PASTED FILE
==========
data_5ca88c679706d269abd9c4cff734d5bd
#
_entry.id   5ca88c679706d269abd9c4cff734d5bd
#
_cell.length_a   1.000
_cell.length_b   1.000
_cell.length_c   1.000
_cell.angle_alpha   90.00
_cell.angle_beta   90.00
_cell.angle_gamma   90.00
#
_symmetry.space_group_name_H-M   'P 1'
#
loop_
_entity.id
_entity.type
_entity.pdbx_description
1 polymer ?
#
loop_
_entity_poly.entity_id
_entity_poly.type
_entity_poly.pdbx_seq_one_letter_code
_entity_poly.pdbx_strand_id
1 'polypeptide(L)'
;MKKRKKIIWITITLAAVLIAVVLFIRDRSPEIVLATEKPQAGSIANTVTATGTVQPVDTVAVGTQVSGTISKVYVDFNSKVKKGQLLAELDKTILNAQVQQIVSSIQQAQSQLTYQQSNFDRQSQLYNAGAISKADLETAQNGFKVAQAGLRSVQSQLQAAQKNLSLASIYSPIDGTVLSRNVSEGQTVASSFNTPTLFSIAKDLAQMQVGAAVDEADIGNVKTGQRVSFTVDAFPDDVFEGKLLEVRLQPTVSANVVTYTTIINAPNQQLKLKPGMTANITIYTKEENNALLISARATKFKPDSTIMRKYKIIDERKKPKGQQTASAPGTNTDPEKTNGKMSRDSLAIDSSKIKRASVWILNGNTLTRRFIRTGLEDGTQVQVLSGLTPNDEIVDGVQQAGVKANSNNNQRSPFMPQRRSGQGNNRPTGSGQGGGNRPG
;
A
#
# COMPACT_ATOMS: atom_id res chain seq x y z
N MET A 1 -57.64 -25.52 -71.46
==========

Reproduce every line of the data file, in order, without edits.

data_5ca88c679706d269abd9c4cff734d5bd
#
_entry.id   5ca88c679706d269abd9c4cff734d5bd
#
_cell.length_a   1.000
_cell.length_b   1.000
_cell.length_c   1.000
_cell.angle_alpha   90.00
_cell.angle_beta   90.00
_cell.angle_gamma   90.00
#
_symmetry.space_group_name_H-M   'P 1'
#
loop_
_entity.id
_entity.type
_entity.pdbx_description
1 polymer ?
#
loop_
_entity_poly.entity_id
_entity_poly.type
_entity_poly.pdbx_seq_one_letter_code
_entity_poly.pdbx_strand_id
1 'polypeptide(L)'
;MKKRKKIIWITITLAAVLIAVVLFIRDRSPEIVLATEKPQAGSIANTVTATGTVQPVDTVAVGTQVSGTISKVYVDFNSKVKKGQLLAELDKTILNAQVQQIVSSIQQAQSQLTYQQSNFDRQSQLYNAGAISKADLETAQNGFKVAQAGLRSVQSQLQAAQKNLSLASIYSPIDGTVLSRNVSEGQTVASSFNTPTLFSIAKDLAQMQVGAAVDEADIGNVKTGQRVSFTVDAFPDDVFEGKLLEVRLQPTVSANVVTYTTIINAPNQQLKLKPGMTANITIYTKEENNALLISARATKFKPDSTIMRKYKIIDERKKPKGQQTASAPGTNTDPEKTNGKMSRDSLAIDSSKIKRASVWILNGNTLTRRFIRTGLEDGTQVQVLSGLTPNDEIVDGVQQAGVKANSNNNQRSPFMPQRRSGQGNNRPTGSGQGGGNRPG
;
A
#
# COMPACT_ATOMS: atom_id res chain seq x y z
N MET A 1 -57.64 -25.52 -71.46